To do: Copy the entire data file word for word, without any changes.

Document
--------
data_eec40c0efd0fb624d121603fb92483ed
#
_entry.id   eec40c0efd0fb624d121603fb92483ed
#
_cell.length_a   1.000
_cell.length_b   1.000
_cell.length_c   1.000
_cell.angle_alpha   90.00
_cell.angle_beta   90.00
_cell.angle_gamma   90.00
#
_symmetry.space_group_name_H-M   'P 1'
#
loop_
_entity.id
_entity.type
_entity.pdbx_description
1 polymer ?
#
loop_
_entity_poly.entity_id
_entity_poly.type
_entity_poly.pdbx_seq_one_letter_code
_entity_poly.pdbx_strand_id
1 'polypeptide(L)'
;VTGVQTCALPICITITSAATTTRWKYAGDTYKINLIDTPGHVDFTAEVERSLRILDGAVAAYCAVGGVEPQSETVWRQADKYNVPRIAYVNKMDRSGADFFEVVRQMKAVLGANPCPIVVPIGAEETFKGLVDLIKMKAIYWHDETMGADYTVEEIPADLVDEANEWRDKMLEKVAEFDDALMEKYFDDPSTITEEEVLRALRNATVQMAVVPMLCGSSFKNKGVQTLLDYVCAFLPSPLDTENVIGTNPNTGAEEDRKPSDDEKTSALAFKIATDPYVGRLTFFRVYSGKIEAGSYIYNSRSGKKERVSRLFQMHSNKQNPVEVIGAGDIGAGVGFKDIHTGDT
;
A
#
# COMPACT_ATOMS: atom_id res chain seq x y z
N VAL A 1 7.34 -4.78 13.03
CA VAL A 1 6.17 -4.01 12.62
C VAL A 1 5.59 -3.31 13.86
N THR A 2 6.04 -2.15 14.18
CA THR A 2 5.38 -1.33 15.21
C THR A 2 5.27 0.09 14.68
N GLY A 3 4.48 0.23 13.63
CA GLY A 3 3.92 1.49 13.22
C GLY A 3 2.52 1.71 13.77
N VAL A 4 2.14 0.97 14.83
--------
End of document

data_eec40c0efd0fb624d121603fb92483ed
#
_entry.id   eec40c0efd0fb624d121603fb92483ed
#
_cell.length_a   1.000
_cell.length_b   1.000
_cell.length_c   1.000
_cell.angle_alpha   90.00
_cell.angle_beta   90.00
_cell.angle_gamma   90.00
#
_symmetry.space_group_name_H-M   'P 1'
#
loop_
_entity.id
_entity.type
_entity.pdbx_description
1 polymer ?
#
loop_
_entity_poly.entity_id
_entity_poly.type
_entity_poly.pdbx_seq_one_letter_code
_entity_poly.pdbx_strand_id
1 'polypeptide(L)'
;VTGVQTCALPICITITSAATTTRWKYAGDTYKINLIDTPGHVDFTAEVERSLRILDGAVAAYCAVGGVEPQSETVWRQADKYNVPRIAYVNKMDRSGADFFEVVRQMKAVLGANPCPIVVPIGAEETFKGLVDLIKMKAIYWHDETMGADYTVEEIPADLVDEANEWRDKMLEKVAEFDDALMEKYFDDPSTITEEEVLRALRNATVQMAVVPMLCGSSFKNKGVQTLLDYVCAFLPSPLDTENVIGTNPNTGAEEDRKPSDDEKTSALAFKIATDPYVGRLTFFRVYSGKIEAGSYIYNSRSGKKERVSRLFQMHSNKQNPVEVIGAGDIGAGVGFKDIHTGDT
;
A
#
# COMPACT_ATOMS: atom_id res chain seq x y z
N VAL A 1 7.34 -4.78 13.03
CA VAL A 1 6.17 -4.01 12.62
C VAL A 1 5.59 -3.31 13.86
N THR A 2 6.04 -2.15 14.18
CA THR A 2 5.38 -1.33 15.21
C THR A 2 5.27 0.09 14.68
N GLY A 3 4.48 0.23 13.63
CA GLY A 3 3.92 1.49 13.22
C GLY A 3 2.52 1.71 13.77
N VAL A 4 2.14 0.97 14.83